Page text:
An auditor assesses the accounting principles used and significant estimates made by management and evaluates the overall financial statement presentation (Roles and Responsibilities of External Auditors. Available from: [Accessed: April 26, 2010]

Question 2


"The amount of money that a company actually receives during a specific period, including discounts and deductions for returned merchandise. It is the "top line" or "gross income" figure from which costs are subtracted to determine net income" (Revenue. Available from: [Accessed: April 16, 2010]. 

Requirements of AASB 118:

This standard applies to revenue arising from the sale of goods, the rendering of services and interest, royalties and dividends. It does not deal with revenue arising from:

Lease agreements (see AASB 117 Leases)


Dividends arising from investments accounted for under the equity method


Insurance contracts within the scope of AASB 4 Insurance Contracts


Changes in the fair value of financial assets and financial liabilities or their disposal 

Changes in value of other current assets


Initial recognition and from changes in fair value of biological assets related to agricultural activity (see AASB 141)


Extraction of mineral ores (2008), AASB 118 - Revenue. Available from: [Accessed: April 26, 2010]

According to the AASB 118 about the recognition of the revenue, revenue can only be recognised when the revenue is incurred but in this case revenue is being recognised at the time the house levy charge appears on members accounts at 1st December, hence option one seems inappropriate.

According to GAAP on accruals the revenue should be recognised when the transaction is completed or when the cost is incurred rather than the date when the payment has been received. In the current scenario revenue is being considered to be recognised on receipt of cash in full settlement of the House Levy charges. Hence again this option in accordance to GAAP seems inappropriate.

Committee is considering recognising revenue in full on 1 January as the date of commencement of the club's financial year. Here it is noted that the levy that is collected is for whole financial year and further according to the requirements of the AASB 118 revenue and expenses should be matched. But looking at the present situation there is no cost incurred that could be expenses; therefore revenue will not match the expenses. Therefore this option too seems not suitable.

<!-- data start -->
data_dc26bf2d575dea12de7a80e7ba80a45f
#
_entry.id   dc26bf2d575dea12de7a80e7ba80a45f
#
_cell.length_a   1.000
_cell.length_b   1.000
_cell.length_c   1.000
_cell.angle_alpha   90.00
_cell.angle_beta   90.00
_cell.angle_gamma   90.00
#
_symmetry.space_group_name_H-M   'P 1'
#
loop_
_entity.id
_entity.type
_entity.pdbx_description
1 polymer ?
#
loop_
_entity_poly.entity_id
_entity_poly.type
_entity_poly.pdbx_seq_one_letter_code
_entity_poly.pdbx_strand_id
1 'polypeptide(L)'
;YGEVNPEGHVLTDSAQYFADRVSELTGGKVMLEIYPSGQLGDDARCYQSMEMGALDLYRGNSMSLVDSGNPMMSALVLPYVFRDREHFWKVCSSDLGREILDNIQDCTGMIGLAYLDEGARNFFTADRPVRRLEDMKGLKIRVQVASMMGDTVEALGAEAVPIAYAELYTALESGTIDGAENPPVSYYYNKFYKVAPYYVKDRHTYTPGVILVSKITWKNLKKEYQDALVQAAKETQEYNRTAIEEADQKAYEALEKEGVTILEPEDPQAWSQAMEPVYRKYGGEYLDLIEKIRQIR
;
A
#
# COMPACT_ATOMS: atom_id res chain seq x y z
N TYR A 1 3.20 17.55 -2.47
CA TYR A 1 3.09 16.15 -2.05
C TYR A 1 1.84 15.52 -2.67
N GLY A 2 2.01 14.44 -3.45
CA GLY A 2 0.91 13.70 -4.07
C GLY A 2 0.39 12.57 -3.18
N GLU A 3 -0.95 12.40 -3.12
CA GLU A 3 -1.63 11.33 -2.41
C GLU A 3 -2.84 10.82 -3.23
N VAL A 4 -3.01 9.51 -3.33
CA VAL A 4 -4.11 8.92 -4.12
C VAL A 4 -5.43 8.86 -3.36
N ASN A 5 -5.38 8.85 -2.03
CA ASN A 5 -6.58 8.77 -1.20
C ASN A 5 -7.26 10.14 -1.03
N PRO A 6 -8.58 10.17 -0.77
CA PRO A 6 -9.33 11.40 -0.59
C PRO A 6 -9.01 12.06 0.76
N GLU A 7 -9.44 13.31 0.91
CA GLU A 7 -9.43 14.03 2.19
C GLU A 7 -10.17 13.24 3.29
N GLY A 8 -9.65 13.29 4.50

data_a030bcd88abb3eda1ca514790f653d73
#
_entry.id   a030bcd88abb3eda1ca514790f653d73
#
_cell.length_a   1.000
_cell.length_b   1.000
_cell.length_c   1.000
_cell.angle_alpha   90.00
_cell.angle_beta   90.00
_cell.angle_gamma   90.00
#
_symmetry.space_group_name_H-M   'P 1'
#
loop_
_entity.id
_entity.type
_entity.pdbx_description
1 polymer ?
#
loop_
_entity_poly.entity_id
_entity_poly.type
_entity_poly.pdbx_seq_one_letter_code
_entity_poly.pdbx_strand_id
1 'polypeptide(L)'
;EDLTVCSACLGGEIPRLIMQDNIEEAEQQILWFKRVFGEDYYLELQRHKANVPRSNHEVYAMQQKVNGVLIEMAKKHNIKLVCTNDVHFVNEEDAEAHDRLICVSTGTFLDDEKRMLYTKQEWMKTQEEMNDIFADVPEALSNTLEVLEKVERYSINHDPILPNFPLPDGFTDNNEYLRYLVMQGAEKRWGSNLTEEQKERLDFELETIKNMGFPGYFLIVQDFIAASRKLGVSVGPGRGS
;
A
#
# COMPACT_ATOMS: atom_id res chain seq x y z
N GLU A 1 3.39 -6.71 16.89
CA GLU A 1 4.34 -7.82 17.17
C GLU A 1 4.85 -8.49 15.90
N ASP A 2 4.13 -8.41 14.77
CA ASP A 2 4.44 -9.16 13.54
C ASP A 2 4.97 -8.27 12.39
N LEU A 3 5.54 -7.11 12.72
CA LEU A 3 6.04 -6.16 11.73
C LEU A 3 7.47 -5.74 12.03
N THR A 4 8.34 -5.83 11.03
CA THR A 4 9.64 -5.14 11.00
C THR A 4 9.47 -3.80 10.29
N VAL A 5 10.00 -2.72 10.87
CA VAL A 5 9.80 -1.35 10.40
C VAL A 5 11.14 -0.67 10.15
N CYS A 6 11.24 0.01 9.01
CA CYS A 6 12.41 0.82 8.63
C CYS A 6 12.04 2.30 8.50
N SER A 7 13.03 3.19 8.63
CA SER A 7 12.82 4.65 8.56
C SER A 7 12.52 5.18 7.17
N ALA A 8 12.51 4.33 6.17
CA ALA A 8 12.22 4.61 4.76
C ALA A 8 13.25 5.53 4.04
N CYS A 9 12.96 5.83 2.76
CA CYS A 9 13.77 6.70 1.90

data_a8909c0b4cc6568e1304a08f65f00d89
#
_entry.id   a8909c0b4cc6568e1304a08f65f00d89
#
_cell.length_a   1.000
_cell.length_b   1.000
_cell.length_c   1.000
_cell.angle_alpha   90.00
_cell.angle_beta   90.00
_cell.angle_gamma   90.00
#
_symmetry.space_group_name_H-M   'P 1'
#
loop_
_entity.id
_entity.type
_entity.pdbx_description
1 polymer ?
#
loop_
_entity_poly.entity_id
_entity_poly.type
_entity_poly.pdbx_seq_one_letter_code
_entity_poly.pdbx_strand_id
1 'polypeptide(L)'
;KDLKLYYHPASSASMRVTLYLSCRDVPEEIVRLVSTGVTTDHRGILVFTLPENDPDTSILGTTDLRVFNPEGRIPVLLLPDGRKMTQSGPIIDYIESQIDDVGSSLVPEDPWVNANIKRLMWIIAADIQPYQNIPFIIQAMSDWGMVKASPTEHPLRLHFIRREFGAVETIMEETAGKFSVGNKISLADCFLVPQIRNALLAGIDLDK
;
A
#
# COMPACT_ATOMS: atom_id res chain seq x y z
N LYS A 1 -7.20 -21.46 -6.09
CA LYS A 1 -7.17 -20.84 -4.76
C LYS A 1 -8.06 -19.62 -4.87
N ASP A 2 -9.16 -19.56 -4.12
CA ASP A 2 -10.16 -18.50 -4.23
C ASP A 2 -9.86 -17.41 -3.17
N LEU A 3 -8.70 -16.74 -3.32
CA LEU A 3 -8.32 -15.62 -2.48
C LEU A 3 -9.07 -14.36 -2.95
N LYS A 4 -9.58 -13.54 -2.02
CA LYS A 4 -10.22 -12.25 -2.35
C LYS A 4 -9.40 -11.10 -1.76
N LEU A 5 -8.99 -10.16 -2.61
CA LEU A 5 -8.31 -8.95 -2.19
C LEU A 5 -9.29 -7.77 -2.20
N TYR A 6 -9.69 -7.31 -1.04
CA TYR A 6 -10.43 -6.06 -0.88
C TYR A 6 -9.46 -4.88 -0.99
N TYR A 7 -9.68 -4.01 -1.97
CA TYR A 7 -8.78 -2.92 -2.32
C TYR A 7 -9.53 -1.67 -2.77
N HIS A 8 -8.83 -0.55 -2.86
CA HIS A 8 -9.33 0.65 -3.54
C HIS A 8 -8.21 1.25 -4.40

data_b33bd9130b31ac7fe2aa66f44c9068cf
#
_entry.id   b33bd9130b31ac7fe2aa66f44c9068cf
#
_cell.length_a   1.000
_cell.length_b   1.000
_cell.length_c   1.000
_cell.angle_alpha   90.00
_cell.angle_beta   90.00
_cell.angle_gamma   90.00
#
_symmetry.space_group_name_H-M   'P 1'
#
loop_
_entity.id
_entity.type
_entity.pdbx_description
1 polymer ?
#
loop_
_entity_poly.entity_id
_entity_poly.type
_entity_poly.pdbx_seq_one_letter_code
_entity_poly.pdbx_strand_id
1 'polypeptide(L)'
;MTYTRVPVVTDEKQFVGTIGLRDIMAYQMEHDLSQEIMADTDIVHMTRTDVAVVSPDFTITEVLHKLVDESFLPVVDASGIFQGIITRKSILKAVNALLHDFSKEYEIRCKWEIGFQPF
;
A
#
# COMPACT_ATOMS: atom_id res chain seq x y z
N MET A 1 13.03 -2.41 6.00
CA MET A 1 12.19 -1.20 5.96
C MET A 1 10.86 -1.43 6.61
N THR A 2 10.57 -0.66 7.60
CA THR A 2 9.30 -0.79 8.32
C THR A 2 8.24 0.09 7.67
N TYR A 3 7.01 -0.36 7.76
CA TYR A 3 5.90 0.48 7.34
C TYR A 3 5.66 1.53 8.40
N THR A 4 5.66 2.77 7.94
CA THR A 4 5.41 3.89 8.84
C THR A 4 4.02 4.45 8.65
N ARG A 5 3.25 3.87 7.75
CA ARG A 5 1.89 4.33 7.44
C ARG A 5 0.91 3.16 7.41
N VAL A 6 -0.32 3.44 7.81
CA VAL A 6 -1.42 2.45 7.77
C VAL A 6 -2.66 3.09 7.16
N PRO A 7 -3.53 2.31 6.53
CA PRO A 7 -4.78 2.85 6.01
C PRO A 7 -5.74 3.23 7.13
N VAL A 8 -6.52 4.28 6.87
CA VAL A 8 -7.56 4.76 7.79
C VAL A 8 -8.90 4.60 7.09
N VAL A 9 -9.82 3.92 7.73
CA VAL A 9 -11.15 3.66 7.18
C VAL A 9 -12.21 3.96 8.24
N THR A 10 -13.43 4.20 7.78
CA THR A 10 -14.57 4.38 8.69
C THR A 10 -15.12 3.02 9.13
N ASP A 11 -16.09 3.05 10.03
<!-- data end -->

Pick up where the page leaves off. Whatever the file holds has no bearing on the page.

In this option committee considers to recognise revenue in 12 equal instalments during the financial year commencing on 1 January. This option partly fulfil the requirement of AASB 118 as the liability will be monthly transferred to the members of the club, however there is no cost incurred and therefore it could be a situation again that where revenue would not meet expenses. This option therefore seems not appropriate.

According to the option 5 Club says to recognise revenue as service are used by the members on being charged for such services, thereby reducing the respective balances in their House Levy accounts. According to the AASB 118 the revenue should be recognised immediately when the service is performed or in other words when the service has been used up by the related party in this case members of the club. This option is most suitable as it matches the requirements put up by the AASB 118.

This option is of recognising revenue in full at the end of the next financial year-31 December- when all unspent levy amounts, if any, are transferred under the club's rules to its sundry revenue account. There is no way provided how to account for the sundry expenses and further it has dilemma similar to that of option 3 that is revenue would not match the expenses, collecting money in advance is considered as unearned revenue and it cannot be put into the revenue account. Hence this is option is not suitable.


Analysing all the options provided by the club's committee it is suggested that option 5 seems most fitted as mentioned above it meets all the requirements and therefore option 5 of the revenue recognition should be opted.